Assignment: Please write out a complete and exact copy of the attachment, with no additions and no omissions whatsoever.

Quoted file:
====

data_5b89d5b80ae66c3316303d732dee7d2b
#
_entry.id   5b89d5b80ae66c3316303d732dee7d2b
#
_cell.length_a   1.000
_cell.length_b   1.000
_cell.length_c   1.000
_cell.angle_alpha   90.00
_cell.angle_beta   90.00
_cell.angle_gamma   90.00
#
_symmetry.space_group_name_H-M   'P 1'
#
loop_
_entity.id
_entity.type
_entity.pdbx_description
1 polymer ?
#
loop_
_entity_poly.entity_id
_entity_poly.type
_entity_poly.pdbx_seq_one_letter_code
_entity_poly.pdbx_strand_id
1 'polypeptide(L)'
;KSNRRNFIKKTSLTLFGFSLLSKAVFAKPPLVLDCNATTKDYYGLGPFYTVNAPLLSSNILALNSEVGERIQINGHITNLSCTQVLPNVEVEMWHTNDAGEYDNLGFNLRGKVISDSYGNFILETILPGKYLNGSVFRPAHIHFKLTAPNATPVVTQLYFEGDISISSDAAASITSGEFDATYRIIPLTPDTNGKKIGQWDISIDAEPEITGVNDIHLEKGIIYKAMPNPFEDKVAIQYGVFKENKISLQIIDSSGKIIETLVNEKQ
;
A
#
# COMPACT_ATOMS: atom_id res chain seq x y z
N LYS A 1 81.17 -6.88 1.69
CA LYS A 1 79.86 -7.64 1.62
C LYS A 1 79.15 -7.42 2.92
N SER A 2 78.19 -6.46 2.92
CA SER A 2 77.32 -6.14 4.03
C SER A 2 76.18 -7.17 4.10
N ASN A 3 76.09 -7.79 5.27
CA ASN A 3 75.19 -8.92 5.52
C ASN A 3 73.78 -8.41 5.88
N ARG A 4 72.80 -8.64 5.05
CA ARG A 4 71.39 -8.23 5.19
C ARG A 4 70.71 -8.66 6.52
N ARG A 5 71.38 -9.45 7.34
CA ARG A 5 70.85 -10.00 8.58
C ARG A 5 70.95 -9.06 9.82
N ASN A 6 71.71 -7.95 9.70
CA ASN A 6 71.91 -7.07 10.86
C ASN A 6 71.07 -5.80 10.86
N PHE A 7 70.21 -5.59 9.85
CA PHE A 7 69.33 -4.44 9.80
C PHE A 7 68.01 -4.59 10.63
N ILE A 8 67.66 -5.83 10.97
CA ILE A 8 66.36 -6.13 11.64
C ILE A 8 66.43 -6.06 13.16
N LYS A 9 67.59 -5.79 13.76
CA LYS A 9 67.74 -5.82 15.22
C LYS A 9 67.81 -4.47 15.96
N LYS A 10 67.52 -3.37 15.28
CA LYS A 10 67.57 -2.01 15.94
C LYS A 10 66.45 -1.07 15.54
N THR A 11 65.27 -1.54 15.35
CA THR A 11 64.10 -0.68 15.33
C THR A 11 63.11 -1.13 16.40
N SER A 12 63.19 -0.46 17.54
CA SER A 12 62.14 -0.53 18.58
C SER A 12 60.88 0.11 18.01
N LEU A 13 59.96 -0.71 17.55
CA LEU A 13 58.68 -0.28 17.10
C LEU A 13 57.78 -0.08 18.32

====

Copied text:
data_5b89d5b80ae66c3316303d732dee7d2b
#
_entry.id   5b89d5b80ae66c3316303d732dee7d2b
#
_cell.length_a   1.000
_cell.length_b   1.000
_cell.length_c   1.000
_cell.angle_alpha   90.00
_cell.angle_beta   90.00
_cell.angle_gamma   90.00
#
_symmetry.space_group_name_H-M   'P 1'
#
loop_
_entity.id
_entity.type
_entity.pdbx_description
1 polymer ?
#
loop_
_entity_poly.entity_id
_entity_poly.type
_entity_poly.pdbx_seq_one_letter_code
_entity_poly.pdbx_strand_id
1 'polypeptide(L)'
;KSNRRNFIKKTSLTLFGFSLLSKAVFAKPPLVLDCNATTKDYYGLGPFYTVNAPLLSSNILALNSEVGERIQINGHITNLSCTQVLPNVEVEMWHTNDAGEYDNLGFNLRGKVISDSYGNFILETILPGKYLNGSVFRPAHIHFKLTAPNATPVVTQLYFEGDISISSDAAASITSGEFDATYRIIPLTPDTNGKKIGQWDISIDAEPEITGVNDIHLEKGIIYKAMPNPFEDKVAIQYGVFKENKISLQIIDSSGKIIETLVNEKQ
;
A
#
# COMPACT_ATOMS: atom_id res chain seq x y z
N LYS A 1 81.17 -6.88 1.69
CA LYS A 1 79.86 -7.64 1.62
C LYS A 1 79.15 -7.42 2.92
N SER A 2 78.19 -6.46 2.92
CA SER A 2 77.32 -6.14 4.03
C SER A 2 76.18 -7.17 4.10
N ASN A 3 76.09 -7.79 5.27
CA ASN A 3 75.19 -8.92 5.52
C ASN A 3 73.78 -8.41 5.88
N ARG A 4 72.80 -8.64 5.05
CA ARG A 4 71.39 -8.23 5.19
C ARG A 4 70.71 -8.66 6.52
N ARG A 5 71.38 -9.45 7.34
CA ARG A 5 70.85 -10.00 8.58
C ARG A 5 70.95 -9.06 9.82
N ASN A 6 71.71 -7.95 9.70
CA ASN A 6 71.91 -7.07 10.86
C ASN A 6 71.07 -5.80 10.86
N PHE A 7 70.21 -5.59 9.85
CA PHE A 7 69.33 -4.44 9.80
C PHE A 7 68.01 -4.59 10.63
N ILE A 8 67.66 -5.83 10.97
CA ILE A 8 66.36 -6.13 11.64
C ILE A 8 66.43 -6.06 13.16
N LYS A 9 67.59 -5.79 13.76
CA LYS A 9 67.74 -5.82 15.22
C LYS A 9 67.81 -4.47 15.96
N LYS A 10 67.52 -3.37 15.28
CA LYS A 10 67.57 -2.01 15.94
C LYS A 10 66.45 -1.07 15.54
N THR A 11 65.27 -1.54 15.35
CA THR A 11 64.10 -0.68 15.33
C THR A 11 63.11 -1.13 16.40
N SER A 12 63.19 -0.46 17.54
CA SER A 12 62.14 -0.53 18.58
C SER A 12 60.88 0.11 18.01
N LEU A 13 59.96 -0.71 17.55
CA LEU A 13 58.68 -0.28 17.10
C LEU A 13 57.78 -0.08 18.32